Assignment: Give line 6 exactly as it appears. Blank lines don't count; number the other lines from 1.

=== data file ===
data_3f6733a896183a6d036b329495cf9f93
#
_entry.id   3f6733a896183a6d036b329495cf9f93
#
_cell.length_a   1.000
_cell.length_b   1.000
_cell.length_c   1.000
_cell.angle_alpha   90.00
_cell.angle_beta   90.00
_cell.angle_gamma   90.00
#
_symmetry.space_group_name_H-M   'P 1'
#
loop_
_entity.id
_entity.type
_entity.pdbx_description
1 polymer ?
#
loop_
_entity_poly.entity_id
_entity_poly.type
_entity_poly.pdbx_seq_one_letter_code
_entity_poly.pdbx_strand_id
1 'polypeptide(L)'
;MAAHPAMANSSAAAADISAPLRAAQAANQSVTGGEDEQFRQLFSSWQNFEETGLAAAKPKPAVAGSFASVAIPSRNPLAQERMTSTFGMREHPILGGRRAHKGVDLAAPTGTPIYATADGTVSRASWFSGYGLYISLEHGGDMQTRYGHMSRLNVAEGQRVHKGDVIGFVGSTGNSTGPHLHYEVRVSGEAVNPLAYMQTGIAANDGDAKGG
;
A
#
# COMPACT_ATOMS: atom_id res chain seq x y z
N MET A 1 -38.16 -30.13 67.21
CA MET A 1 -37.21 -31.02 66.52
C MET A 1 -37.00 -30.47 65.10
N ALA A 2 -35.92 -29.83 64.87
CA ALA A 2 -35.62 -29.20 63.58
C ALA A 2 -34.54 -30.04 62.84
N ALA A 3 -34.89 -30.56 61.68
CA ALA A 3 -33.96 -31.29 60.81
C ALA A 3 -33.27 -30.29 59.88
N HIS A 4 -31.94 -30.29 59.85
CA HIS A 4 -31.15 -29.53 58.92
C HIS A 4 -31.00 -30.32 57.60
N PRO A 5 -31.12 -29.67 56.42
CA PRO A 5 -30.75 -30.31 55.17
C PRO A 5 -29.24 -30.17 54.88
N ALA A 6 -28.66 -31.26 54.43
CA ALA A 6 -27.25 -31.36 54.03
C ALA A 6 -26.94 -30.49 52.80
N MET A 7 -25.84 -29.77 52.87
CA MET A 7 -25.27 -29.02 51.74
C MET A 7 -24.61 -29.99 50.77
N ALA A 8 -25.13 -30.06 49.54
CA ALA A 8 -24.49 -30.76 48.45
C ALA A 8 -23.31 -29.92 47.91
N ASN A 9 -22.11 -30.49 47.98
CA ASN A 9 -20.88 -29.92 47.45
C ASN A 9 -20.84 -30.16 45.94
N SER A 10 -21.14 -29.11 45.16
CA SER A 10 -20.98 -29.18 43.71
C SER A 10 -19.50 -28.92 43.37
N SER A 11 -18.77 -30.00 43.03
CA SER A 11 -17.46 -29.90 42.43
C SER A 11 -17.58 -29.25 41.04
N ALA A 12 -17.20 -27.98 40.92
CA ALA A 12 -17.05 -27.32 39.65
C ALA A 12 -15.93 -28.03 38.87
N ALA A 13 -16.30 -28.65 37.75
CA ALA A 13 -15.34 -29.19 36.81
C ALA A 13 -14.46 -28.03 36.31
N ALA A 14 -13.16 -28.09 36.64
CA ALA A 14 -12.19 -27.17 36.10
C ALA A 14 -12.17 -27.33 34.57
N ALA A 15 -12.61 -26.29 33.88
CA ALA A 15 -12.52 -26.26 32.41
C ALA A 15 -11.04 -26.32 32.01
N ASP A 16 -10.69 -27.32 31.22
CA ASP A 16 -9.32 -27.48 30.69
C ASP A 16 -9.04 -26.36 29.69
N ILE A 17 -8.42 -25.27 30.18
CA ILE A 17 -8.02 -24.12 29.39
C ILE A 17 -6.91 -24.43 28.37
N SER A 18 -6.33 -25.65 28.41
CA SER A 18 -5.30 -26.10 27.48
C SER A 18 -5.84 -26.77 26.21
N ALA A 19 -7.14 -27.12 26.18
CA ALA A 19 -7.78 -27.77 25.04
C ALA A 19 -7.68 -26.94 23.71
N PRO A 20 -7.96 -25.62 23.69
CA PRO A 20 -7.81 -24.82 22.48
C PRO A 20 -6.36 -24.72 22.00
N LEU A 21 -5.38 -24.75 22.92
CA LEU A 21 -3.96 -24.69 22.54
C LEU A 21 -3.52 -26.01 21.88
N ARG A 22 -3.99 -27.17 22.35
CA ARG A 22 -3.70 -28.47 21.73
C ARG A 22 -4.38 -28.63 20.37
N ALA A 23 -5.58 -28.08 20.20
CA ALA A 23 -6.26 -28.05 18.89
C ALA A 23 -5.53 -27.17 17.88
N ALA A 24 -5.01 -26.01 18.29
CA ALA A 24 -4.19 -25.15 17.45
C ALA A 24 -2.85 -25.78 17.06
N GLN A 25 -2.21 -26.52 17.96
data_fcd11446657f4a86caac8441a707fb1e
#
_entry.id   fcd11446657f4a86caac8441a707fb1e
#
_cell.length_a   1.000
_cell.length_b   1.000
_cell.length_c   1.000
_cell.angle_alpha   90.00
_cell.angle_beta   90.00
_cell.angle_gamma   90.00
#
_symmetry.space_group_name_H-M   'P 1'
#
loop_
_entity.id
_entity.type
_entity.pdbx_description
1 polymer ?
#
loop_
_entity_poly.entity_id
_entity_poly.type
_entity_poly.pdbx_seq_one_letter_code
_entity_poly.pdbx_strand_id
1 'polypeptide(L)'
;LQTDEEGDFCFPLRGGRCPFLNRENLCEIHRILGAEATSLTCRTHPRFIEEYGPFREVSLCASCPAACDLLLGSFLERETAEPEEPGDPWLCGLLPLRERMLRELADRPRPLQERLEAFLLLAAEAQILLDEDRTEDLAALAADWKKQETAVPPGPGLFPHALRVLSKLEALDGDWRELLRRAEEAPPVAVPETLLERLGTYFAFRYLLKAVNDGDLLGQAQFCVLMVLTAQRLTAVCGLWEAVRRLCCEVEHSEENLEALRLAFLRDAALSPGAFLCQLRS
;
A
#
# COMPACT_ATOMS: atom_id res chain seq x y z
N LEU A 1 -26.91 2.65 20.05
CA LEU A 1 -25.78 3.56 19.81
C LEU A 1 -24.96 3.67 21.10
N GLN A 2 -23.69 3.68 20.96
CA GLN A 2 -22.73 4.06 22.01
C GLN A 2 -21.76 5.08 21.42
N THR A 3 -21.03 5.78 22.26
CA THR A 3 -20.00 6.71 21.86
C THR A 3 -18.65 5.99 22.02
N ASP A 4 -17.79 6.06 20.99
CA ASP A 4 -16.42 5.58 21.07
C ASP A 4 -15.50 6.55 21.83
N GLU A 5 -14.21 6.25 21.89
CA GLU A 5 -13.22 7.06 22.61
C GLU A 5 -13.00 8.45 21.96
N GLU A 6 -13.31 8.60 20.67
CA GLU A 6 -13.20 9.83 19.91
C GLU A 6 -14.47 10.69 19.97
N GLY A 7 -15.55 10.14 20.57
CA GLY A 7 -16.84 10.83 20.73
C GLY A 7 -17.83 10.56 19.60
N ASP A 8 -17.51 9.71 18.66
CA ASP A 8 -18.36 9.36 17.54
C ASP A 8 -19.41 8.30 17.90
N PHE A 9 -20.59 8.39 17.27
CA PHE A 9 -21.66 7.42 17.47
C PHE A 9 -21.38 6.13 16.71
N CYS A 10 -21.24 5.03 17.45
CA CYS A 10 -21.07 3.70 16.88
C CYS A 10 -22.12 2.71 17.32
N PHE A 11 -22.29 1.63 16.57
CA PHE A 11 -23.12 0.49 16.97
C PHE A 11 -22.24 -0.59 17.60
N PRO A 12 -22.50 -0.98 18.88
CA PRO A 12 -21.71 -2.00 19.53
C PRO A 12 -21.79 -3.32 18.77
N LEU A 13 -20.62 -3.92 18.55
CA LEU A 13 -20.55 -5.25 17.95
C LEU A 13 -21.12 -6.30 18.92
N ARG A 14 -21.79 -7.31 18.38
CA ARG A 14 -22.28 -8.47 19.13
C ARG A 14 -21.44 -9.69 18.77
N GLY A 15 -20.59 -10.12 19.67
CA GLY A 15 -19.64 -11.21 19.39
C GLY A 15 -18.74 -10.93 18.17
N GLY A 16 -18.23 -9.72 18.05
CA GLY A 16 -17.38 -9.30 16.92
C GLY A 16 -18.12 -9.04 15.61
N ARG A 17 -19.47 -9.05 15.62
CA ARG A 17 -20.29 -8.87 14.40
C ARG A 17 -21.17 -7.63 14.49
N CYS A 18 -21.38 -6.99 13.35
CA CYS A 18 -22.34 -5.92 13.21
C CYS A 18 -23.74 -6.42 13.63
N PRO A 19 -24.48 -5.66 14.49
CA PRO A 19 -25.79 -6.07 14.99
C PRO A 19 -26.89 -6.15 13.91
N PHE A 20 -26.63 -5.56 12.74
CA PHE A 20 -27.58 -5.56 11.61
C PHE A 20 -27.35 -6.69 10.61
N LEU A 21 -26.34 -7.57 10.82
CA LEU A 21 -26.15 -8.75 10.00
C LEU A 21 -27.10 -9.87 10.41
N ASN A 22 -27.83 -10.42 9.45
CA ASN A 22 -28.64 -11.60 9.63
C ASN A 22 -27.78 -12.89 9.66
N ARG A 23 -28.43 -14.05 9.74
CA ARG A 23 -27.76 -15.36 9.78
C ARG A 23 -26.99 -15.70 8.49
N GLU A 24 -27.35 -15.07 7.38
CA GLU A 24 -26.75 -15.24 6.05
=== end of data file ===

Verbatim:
_cell.length_b   1.000